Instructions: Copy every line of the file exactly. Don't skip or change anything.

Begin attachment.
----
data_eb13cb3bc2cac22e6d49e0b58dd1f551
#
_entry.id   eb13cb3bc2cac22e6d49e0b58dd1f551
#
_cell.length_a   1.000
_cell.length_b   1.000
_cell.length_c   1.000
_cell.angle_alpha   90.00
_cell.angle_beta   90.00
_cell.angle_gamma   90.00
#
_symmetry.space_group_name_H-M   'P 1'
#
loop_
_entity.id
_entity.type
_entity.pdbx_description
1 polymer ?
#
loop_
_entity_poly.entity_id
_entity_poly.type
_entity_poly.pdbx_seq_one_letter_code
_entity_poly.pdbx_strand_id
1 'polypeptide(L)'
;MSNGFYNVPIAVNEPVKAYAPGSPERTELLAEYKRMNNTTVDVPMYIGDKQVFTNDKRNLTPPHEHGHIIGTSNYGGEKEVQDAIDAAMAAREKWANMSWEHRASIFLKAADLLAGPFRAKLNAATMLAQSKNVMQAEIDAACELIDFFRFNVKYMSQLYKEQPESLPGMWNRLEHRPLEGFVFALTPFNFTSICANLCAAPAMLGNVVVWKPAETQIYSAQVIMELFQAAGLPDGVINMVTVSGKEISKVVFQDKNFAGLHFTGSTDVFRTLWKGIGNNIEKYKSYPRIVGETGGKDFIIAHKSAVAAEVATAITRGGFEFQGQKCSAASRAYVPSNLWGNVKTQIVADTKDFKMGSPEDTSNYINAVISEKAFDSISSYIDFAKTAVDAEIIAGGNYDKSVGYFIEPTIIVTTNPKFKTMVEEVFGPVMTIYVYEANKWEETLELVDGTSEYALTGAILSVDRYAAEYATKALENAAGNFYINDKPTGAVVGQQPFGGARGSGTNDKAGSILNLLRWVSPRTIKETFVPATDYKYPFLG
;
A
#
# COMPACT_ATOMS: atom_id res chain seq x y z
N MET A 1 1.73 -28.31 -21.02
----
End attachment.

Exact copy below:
data_eb13cb3bc2cac22e6d49e0b58dd1f551
#
_entry.id   eb13cb3bc2cac22e6d49e0b58dd1f551
#
_cell.length_a   1.000
_cell.length_b   1.000
_cell.length_c   1.000
_cell.angle_alpha   90.00
_cell.angle_beta   90.00
_cell.angle_gamma   90.00
#
_symmetry.space_group_name_H-M   'P 1'
#
loop_
_entity.id
_entity.type
_entity.pdbx_description
1 polymer ?
#
loop_
_entity_poly.entity_id
_entity_poly.type
_entity_poly.pdbx_seq_one_letter_code
_entity_poly.pdbx_strand_id
1 'polypeptide(L)'
;MSNGFYNVPIAVNEPVKAYAPGSPERTELLAEYKRMNNTTVDVPMYIGDKQVFTNDKRNLTPPHEHGHIIGTSNYGGEKEVQDAIDAAMAAREKWANMSWEHRASIFLKAADLLAGPFRAKLNAATMLAQSKNVMQAEIDAACELIDFFRFNVKYMSQLYKEQPESLPGMWNRLEHRPLEGFVFALTPFNFTSICANLCAAPAMLGNVVVWKPAETQIYSAQVIMELFQAAGLPDGVINMVTVSGKEISKVVFQDKNFAGLHFTGSTDVFRTLWKGIGNNIEKYKSYPRIVGETGGKDFIIAHKSAVAAEVATAITRGGFEFQGQKCSAASRAYVPSNLWGNVKTQIVADTKDFKMGSPEDTSNYINAVISEKAFDSISSYIDFAKTAVDAEIIAGGNYDKSVGYFIEPTIIVTTNPKFKTMVEEVFGPVMTIYVYEANKWEETLELVDGTSEYALTGAILSVDRYAAEYATKALENAAGNFYINDKPTGAVVGQQPFGGARGSGTNDKAGSILNLLRWVSPRTIKETFVPATDYKYPFLG
;
A
#
# COMPACT_ATOMS: atom_id res chain seq x y z
N MET A 1 1.73 -28.31 -21.02